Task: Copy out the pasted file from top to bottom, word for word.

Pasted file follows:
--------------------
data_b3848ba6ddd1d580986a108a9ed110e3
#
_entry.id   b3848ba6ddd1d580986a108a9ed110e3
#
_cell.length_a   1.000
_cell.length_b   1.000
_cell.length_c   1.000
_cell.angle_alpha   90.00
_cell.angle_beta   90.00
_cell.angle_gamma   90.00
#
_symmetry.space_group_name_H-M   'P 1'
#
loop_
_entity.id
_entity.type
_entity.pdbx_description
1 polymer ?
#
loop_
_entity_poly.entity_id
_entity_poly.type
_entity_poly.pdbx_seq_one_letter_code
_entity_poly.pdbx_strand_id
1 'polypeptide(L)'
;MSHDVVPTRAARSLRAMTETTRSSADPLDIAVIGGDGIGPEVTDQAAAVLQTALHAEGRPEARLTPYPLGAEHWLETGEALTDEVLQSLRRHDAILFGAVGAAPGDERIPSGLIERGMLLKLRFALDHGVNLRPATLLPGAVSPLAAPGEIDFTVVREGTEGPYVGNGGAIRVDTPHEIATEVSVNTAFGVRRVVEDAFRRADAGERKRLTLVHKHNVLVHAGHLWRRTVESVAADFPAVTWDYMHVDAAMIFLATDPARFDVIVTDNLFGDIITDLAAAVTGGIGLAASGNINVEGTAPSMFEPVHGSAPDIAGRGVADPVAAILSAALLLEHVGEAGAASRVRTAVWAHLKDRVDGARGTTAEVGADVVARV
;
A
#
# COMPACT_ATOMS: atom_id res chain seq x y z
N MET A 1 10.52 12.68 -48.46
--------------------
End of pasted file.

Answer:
data_b3848ba6ddd1d580986a108a9ed110e3
#
_entry.id   b3848ba6ddd1d580986a108a9ed110e3
#
_cell.length_a   1.000
_cell.length_b   1.000
_cell.length_c   1.000
_cell.angle_alpha   90.00
_cell.angle_beta   90.00
_cell.angle_gamma   90.00
#
_symmetry.space_group_name_H-M   'P 1'
#
loop_
_entity.id
_entity.type
_entity.pdbx_description
1 polymer ?
#
loop_
_entity_poly.entity_id
_entity_poly.type
_entity_poly.pdbx_seq_one_letter_code
_entity_poly.pdbx_strand_id
1 'polypeptide(L)'
;MSHDVVPTRAARSLRAMTETTRSSADPLDIAVIGGDGIGPEVTDQAAAVLQTALHAEGRPEARLTPYPLGAEHWLETGEALTDEVLQSLRRHDAILFGAVGAAPGDERIPSGLIERGMLLKLRFALDHGVNLRPATLLPGAVSPLAAPGEIDFTVVREGTEGPYVGNGGAIRVDTPHEIATEVSVNTAFGVRRVVEDAFRRADAGERKRLTLVHKHNVLVHAGHLWRRTVESVAADFPAVTWDYMHVDAAMIFLATDPARFDVIVTDNLFGDIITDLAAAVTGGIGLAASGNINVEGTAPSMFEPVHGSAPDIAGRGVADPVAAILSAALLLEHVGEAGAASRVRTAVWAHLKDRVDGARGTTAEVGADVVARV
;
A
#
# COMPACT_ATOMS: atom_id res chain seq x y z
N MET A 1 10.52 12.68 -48.46